COMMENTARY | In terms of painful memories, the final pitch of the 2011 regular season has to be up there for the Boston Red Sox, a franchise known for torturing their fans in a variety of ways.
On a rain-soaked Baltimore night, the Red Sox clung to a one-run lead, sending four-time All-Star closer Jonathan Papelbon to the mound. When entering the 9th with any sort of lead, they had been a perfect 77-0 on the year.
After Papelbon began strikeout-strikeout, it looked as though they would escape a horrid September, one where they almost blew a nine-game wildcard lead.
Then, a double. And another. When Robert Andino's single to left field dropped under Carl Crawford's diving attempt -- a makeable, but tough catch in the slippery conditions -- Papelbon had assured himself of his third blown save of the year and a very big first loss.
Four minutes later, the Tampa Bay Rays ended the Red Sox season. Six weeks later, Papelbon was a Phillie.
Papelbon's departure wasn't the only casualty of that meltdown. During that offseason, both manager Terry Francona and general manager Theo Epstein moved on and the following season the team further distanced themselves from several players involved. Only a handful of key players remain from one of the more forgettable seasons in franchise history.
After hitting rock bottom in 2012, the team has surged back to the top of the AL. They employ a younger, more likeable team. There are fewer personalities on the 2013 edition of the Red Sox -- and that's not a bad thing. While Papelbon was amicable enough during his time in Boston, he represents a regression back towards that, even referring to himself as "Cinco Ocho" when he signed in Philadelphia.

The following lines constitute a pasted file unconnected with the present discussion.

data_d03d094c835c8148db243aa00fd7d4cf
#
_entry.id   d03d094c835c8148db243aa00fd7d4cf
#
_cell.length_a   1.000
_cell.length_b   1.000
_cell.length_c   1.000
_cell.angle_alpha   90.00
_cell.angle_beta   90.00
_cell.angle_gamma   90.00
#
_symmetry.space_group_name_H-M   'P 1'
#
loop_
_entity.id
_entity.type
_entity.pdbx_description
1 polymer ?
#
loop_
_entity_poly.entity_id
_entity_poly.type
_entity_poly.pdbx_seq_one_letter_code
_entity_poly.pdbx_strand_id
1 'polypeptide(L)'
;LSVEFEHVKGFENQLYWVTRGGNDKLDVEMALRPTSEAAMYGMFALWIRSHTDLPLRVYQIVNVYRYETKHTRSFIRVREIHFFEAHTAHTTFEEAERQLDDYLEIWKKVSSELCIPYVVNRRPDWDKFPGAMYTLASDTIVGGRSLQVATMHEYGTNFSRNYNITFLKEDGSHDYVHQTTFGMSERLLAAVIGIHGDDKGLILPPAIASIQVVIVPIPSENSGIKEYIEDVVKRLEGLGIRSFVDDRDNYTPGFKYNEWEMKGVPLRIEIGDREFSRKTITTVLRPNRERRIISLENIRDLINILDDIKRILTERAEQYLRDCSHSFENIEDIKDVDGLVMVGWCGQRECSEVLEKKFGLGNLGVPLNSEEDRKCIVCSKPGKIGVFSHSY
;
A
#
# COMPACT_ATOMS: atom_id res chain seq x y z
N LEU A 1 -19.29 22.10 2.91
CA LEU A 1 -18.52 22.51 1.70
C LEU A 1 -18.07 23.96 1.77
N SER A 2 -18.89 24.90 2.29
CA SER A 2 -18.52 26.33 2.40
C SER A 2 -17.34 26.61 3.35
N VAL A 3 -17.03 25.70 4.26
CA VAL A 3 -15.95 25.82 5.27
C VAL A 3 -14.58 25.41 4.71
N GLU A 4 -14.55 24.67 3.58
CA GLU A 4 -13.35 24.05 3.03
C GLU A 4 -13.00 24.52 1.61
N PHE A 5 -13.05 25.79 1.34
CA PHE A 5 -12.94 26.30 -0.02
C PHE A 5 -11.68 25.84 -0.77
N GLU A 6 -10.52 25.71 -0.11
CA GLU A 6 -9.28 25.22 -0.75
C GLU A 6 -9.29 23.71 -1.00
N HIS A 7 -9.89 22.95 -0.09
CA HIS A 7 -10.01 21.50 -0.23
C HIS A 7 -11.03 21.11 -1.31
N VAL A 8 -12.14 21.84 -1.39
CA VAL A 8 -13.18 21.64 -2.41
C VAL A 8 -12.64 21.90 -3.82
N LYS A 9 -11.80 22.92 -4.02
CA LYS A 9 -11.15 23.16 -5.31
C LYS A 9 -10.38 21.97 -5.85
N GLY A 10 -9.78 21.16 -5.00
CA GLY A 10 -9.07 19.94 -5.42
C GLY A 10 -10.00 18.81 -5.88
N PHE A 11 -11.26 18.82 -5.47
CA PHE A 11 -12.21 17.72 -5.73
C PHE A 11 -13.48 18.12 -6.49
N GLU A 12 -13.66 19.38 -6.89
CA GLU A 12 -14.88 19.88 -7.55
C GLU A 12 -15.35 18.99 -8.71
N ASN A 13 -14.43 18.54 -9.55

As good as Papelbon can be, the team should be left alone to mature for its rejuvenated fanbase.
Beyond the immeasurables, there's also the price tag -- both in assets and actual dollars. He's still owed up to $33.6 million over 2 or 3 years, depending on if he hits his vesting option of finishing 15 games in 2015. Barring an injury, that seems like it won't be a problem. The 32-year-old is having an excellent year to be sure, but it remains to be seen how he'll live up to the contract in a year or two. While money is not an issue for a team like the Red Sox, it could be better spent elsewhere.
Then there's the price to acquire him in the first place. Papelbon could certainly provide stability to the team's biggest weakness, but at what cost? Though the Phillies look to be dead in the water, they are not going to give him away. General manager Ruben Amaro has already stated that he's not moving Papelbon or Cliff Lee, but that could just be a bit of gamesmanship to drive the price up. And the Red Sox are not in position to be dealing prospects, even B-levels, for 32-year olds after doing the opposite just last year.
And with the way he left Boston, refusing to let the Red Sox match the Philadelphia offer, would Papelbon even want to return? He may not have a choice, but an unhappy Papelbon would not be good for anyone involved.
Instead of keeping their own player in the first place, they let him walk. Bringing him back for more money and trading away prospects for him is just poor asset management.
There was a time where seeing anyone but Papelbon pitching in the 9th usually meant the Red Sox were losing. And in 2012, Papelbon's first in Philadelphia, that felt like the case for six straight months. Now, with the Red Sox back to their winning ways, it's those Phillies and Papelbon that are in trouble. If Boston is looking for pitching help, and they should be, there are other, cheaper options out there.
Andrew Luistro has followed the Red Sox for over 20 years. He also writes for the Sunbelt Hockey Journal.
Follow him on Twitter @ndrewL7.
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